UK to ban petrol and diesel powered vehicles by 2040

The UK government has stated that by 2040, it plans on banning all petrol and diesel powered cars. By that time, it hopes that electric vehicles will be the dominant method of vehicle propulsion for its consumers. Many consider this a drastic move, and fear that its ripple effect might be disastrous for the automotive industry as a whole.

According to an article recently published by Autocar UK, the move is in-line with the UK Government’s green initiative of reducing the pollution level in the country by a considerable amount. And unlike most automakers. Hyundai welcomed the decision because it suits the company’s plans for the near future.

Critics believe that enough time needs to be given to the automotive industry in order to be able to adjust their practices and business models to remain profitable as well as cope with the relatively new environment.

Others say that the decision may lead to an impasse because electric vehicle technology is still in its infancy and though demand for such vehicles has risen in recent years, the level of growth isn’t that exemplary. And this might leave a vacuum in the market, which not many automakers will be able to fill in time.

This harsh ban of vehicles with petrol or diesel engines will not effect those that feature some form of hybrid propulsion system. This is because, British government considers it a sharp distinction between conventional powertrains and hybrid ones.

That said, there’s talk that once pollution levels have been reduced to an acceptable level, the ban might be lifted to allow cleaner burning petrol/diesel engine cars to roam the streets once more.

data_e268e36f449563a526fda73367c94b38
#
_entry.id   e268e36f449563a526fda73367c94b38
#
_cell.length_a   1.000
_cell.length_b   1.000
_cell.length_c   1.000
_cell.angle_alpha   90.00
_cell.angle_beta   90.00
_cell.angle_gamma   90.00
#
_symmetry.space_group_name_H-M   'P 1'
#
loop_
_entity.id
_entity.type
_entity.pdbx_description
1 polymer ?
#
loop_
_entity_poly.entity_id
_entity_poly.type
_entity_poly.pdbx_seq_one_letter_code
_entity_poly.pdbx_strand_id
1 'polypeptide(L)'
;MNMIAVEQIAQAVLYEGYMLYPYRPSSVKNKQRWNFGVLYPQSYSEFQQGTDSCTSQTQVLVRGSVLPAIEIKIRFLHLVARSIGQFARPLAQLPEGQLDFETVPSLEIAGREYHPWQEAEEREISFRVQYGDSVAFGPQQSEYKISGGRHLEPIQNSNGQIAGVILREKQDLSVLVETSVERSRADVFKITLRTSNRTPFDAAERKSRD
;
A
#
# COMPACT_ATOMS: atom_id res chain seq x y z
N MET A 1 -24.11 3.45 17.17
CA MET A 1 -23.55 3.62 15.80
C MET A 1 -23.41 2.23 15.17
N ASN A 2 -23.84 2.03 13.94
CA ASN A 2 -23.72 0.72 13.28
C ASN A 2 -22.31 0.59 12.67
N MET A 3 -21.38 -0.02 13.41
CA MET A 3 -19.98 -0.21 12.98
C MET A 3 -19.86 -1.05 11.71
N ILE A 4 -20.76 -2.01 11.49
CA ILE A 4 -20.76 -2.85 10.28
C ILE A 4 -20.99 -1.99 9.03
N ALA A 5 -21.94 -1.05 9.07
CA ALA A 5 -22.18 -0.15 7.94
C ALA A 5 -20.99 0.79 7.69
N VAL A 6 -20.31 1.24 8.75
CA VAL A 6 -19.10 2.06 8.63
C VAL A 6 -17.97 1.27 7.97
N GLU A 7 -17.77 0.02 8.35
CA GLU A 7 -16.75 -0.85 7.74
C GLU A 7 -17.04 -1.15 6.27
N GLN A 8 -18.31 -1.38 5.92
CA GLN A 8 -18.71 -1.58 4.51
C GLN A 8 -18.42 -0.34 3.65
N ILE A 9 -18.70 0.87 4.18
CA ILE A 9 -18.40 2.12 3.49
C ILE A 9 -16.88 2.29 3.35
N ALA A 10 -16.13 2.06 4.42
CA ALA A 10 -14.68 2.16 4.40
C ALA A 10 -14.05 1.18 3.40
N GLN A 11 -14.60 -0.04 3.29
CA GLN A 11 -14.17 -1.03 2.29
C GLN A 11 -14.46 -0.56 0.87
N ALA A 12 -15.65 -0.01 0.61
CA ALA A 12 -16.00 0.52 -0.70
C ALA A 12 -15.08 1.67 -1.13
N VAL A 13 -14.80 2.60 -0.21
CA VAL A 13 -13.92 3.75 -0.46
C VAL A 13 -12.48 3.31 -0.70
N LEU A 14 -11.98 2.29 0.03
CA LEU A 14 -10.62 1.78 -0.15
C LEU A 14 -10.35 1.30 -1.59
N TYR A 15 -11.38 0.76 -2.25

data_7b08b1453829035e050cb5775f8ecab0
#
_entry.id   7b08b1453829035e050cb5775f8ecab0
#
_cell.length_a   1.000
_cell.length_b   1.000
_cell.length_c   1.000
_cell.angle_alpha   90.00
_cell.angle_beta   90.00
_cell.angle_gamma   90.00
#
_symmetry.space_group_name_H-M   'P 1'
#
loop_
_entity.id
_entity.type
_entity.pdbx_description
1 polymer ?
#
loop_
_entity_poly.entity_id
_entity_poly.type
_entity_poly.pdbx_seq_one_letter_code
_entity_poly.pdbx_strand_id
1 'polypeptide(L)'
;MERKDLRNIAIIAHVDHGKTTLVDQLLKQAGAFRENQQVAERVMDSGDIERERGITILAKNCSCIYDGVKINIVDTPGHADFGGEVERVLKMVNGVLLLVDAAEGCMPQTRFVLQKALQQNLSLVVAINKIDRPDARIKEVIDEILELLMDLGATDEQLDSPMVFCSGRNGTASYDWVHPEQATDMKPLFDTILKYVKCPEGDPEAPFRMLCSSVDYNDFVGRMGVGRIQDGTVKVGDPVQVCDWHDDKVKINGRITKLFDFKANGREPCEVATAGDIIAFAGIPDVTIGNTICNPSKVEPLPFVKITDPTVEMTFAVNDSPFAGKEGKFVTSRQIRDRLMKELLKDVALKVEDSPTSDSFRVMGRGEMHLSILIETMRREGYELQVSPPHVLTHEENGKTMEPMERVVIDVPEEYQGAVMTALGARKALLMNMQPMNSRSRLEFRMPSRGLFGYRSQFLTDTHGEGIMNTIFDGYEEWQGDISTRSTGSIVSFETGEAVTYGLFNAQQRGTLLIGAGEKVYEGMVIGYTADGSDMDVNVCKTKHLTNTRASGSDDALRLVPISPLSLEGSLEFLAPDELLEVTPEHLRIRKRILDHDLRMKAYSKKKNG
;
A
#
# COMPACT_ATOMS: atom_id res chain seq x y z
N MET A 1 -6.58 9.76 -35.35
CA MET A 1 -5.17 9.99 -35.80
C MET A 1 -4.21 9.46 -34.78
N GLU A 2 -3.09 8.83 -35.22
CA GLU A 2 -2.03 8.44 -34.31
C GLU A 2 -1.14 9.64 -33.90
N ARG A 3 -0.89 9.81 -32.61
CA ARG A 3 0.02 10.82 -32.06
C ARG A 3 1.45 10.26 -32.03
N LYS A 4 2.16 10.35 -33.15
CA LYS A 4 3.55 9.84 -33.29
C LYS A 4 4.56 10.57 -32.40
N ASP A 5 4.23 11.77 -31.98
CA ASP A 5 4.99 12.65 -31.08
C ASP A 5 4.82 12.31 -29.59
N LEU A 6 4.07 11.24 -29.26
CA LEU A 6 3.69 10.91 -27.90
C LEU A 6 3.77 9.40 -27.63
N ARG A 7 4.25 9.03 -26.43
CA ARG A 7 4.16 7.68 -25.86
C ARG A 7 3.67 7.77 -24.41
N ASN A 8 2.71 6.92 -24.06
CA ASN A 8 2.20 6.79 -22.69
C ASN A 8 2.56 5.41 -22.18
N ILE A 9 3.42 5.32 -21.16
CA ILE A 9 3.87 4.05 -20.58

All things considered, this might have a detrimental effect on the used car markets as well as for owners who lack the means to purchase a hybrid or electric car in that time frame. Then there’s the issue with classic cars being banned as well. It would be an absolute travesty if a 1965 Ferrari 275GTB wasn’t allowed to blast down the M5 because it lacked a hybrid propulsion system.

From an automotive enthusiast’s perspective, these are the issues that need to be taken into consideration before such bullish moves are ever considered especailly by a government that has the powers to alter the course of history for the internal combustion engine.

Whatever the case maybe, this signals the beginning of the end of the reign of fossil fuel as the de facto substance powering the world’s vehicles. Eventually, many other countries will follow in the UK’s steps, as a means to reduce the effects of global warming and rely on sustainable energy as the way forward.

Source: Autocar UK